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Journal Article

Enzymatically active biomimetic micropropellers for the penetration of mucin gels


Fischer,  Peer       
Max Planck Institute for Medical Research, Max Planck Society;

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Walker (Schamel), D., Käsdorf, B. T., Jeong, H. H., Lieleg, O., & Fischer, P. (2015). Enzymatically active biomimetic micropropellers for the penetration of mucin gels. Science Advances, 1(11): e1500501, pp. 1-7. doi:10.1126/sciadv.1500501.

Cite as: https://hdl.handle.net/21.11116/0000-000B-0CFB-E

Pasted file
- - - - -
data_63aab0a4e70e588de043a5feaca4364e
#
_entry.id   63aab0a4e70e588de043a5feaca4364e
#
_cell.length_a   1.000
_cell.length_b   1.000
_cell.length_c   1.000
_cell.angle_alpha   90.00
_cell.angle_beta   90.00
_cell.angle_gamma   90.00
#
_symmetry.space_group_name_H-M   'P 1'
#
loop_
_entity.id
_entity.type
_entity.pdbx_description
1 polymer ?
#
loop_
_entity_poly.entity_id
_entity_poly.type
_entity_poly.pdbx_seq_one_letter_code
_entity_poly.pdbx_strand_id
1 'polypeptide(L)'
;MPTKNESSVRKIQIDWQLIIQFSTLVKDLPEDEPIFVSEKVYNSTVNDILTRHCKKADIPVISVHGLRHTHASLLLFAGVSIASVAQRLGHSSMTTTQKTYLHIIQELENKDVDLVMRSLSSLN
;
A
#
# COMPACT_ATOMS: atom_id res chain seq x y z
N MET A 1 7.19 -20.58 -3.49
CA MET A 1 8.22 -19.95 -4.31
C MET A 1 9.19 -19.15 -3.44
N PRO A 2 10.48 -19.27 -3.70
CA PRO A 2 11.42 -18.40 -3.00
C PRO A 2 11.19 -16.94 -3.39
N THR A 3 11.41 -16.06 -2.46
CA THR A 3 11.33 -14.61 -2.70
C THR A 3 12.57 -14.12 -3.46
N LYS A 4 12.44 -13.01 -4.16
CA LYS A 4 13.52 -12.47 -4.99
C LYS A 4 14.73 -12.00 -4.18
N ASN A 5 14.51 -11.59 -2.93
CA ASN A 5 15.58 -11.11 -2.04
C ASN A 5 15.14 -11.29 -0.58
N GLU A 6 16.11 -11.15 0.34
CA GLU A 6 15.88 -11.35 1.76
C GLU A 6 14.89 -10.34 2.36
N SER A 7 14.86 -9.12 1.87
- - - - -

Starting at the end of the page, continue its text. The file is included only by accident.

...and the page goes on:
In the body, mucus provides an important defense mechanism by limiting the penetration of pathogens. It is therefore also a major obstacle for the efficient delivery of particle-based drug carriers. The acidic stomach lining in particular is difficult to overcome because mucin glycoproteins form viscoelastic gels under acidic conditions. The bacterium Helicobacter pylori has developed a strategy to overcome the mucus barrier by producing the enzyme urease, which locally raises the pH and consequently liquefies the mucus. This allows the bacteria to swim through mucus and to reach the epithelial surface. We present an artificial system of reactive magnetic micropropellers that mimic this strategy to move through gastric mucin gels by making use of surface-immobilized urease. The results demonstrate the validity of this biomimetic approach to penetrate biological gels, and show that externally propelled microstructures can actively and reversibly manipulate the physical state of their surroundings, suggesting that such particles could potentially penetrate native mucus.